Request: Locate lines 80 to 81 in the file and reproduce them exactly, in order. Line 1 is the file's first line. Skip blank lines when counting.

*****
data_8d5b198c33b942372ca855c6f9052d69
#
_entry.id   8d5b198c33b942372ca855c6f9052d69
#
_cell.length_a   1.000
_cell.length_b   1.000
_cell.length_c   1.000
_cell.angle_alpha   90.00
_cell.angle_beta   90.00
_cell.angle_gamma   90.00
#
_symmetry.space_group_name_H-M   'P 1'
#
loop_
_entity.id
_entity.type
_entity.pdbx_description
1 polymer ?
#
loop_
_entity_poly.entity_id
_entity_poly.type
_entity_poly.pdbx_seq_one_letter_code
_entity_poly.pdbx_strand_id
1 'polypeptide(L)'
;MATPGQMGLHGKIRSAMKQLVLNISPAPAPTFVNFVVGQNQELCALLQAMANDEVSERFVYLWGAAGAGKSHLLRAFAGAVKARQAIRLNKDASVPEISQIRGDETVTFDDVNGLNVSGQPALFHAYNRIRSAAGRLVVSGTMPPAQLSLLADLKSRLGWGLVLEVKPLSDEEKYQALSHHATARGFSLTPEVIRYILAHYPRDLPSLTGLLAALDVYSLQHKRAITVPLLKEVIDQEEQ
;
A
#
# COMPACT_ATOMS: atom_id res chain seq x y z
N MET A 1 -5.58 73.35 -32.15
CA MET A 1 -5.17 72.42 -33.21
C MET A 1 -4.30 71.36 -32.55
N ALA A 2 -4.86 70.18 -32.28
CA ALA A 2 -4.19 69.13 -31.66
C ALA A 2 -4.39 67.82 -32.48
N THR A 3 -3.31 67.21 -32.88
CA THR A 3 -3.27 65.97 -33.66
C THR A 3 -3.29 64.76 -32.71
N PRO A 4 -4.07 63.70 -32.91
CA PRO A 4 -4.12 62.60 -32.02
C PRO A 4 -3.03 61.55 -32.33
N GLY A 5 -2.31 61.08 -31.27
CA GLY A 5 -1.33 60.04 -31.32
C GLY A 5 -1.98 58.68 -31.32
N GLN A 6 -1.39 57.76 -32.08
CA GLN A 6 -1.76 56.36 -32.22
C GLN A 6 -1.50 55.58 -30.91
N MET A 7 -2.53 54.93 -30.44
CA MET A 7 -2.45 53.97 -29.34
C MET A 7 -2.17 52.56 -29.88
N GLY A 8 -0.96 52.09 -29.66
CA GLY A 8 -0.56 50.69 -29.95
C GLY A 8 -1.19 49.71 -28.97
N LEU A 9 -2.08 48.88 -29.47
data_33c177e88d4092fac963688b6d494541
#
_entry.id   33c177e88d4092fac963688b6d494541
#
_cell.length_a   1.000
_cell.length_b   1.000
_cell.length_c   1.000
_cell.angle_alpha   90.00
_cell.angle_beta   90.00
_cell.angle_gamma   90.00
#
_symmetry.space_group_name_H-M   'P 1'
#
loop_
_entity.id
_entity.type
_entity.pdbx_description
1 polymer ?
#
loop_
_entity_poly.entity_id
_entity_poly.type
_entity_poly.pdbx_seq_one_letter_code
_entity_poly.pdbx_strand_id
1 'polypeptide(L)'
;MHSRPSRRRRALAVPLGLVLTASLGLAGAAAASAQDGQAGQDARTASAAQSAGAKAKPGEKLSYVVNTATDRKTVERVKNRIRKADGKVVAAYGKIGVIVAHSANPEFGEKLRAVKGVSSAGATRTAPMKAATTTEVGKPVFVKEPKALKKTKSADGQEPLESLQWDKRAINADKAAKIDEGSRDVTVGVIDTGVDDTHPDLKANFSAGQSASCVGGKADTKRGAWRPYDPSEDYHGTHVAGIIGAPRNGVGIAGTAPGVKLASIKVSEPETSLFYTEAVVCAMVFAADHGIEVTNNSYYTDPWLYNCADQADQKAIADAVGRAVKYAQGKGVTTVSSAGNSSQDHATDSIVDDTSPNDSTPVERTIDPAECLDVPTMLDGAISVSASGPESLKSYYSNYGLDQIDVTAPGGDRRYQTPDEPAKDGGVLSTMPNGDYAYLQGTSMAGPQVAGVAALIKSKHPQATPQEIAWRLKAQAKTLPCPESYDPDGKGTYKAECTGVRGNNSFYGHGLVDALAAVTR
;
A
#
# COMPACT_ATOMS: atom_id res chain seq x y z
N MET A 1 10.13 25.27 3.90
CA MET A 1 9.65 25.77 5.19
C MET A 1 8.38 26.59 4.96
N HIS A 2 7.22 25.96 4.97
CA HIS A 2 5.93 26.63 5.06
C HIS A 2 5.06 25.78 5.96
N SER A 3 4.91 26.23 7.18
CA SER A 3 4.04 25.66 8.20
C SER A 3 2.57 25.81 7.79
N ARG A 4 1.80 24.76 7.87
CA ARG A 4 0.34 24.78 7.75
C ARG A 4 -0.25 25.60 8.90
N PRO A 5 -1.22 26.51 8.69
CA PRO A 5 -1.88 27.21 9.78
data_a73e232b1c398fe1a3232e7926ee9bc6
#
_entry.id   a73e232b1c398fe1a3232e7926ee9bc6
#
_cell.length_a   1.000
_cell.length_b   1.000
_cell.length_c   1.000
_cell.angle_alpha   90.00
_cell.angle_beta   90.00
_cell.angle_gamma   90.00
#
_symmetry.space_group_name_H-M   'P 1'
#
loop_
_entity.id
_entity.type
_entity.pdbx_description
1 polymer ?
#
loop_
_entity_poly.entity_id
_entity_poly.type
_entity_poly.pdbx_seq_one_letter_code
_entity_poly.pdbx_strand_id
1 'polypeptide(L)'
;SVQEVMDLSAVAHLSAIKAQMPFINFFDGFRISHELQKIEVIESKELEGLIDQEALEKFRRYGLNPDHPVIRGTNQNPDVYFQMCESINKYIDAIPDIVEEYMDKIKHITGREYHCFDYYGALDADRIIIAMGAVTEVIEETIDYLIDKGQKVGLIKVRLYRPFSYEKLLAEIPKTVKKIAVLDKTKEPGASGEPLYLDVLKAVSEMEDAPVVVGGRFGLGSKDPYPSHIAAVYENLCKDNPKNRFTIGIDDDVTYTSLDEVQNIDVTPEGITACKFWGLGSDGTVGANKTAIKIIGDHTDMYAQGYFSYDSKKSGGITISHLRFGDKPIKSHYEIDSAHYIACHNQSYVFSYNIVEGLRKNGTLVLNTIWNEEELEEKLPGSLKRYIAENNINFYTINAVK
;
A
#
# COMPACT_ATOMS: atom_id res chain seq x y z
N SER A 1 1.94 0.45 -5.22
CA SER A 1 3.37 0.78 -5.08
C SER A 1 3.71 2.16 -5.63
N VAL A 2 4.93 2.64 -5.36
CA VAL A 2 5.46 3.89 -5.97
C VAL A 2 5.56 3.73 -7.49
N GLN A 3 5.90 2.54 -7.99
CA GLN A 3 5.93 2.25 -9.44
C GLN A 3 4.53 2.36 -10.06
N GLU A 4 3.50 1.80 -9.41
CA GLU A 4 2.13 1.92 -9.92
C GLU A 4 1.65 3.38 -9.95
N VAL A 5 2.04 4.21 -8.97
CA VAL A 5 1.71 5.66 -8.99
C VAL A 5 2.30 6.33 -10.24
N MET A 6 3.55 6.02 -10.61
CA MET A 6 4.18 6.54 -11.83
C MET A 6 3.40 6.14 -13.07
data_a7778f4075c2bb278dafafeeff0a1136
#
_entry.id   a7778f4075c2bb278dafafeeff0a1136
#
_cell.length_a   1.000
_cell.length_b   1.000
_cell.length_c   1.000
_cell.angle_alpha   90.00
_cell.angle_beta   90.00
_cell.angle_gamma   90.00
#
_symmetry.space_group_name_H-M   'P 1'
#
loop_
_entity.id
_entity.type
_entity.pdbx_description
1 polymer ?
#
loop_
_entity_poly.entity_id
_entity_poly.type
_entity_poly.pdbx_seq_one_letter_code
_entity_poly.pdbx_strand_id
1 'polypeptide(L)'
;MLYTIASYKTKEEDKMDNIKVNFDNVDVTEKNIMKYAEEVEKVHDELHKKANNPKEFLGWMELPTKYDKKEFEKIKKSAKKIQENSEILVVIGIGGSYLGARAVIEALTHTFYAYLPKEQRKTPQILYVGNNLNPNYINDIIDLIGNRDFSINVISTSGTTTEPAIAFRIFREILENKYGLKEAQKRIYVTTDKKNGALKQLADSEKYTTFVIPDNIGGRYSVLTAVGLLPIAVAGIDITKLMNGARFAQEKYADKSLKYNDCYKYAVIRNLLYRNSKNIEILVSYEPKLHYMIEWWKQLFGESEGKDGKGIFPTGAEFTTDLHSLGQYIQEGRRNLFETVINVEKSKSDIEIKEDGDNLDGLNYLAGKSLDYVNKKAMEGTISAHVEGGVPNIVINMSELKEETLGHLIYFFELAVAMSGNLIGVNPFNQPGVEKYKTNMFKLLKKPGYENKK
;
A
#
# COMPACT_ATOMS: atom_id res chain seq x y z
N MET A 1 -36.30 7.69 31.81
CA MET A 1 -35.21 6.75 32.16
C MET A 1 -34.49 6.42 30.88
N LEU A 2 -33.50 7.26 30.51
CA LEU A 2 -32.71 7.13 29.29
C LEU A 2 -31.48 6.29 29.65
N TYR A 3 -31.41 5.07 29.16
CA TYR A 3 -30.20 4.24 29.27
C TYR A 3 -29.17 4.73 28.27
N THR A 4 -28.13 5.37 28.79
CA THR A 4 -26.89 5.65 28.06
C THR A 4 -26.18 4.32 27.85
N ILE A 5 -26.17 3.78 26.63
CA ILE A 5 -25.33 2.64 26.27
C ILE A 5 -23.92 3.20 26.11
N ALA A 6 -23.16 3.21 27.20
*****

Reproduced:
1 'polypeptide(L)'
;MHSRPSRRRRALAVPLGLVLTASLGLAGAAAASAQDGQAGQDARTASAAQSAGAKAKPGEKLSYVVNTATDRKTVERVKNRIRKADGKVVAAYGKIGVIVAHSANPEFGEKLRAVKGVSSAGATRTAPMKAATTTEVGKPVFVKEPKALKKTKSADGQEPLESLQWDKRAINADKAAKIDEGSRDVTVGVIDTGVDDTHPDLKANFSAGQSASCVGGKADTKRGAWRPYDPSEDYHGTHVAGIIGAPRNGVGIAGTAPGVKLASIKVSEPETSLFYTEAVVCAMVFAADHGIEVTNNSYYTDPWLYNCADQADQKAIADAVGRAVKYAQGKGVTTVSSAGNSSQDHATDSIVDDTSPNDSTPVERTIDPAECLDVPTMLDGAISVSASGPESLKSYYSNYGLDQIDVTAPGGDRRYQTPDEPAKDGGVLSTMPNGDYAYLQGTSMAGPQVAGVAALIKSKHPQATPQEIAWRLKAQAKTLPCPESYDPDGKGTYKAECTGVRGNNSFYGHGLVDALAAVTR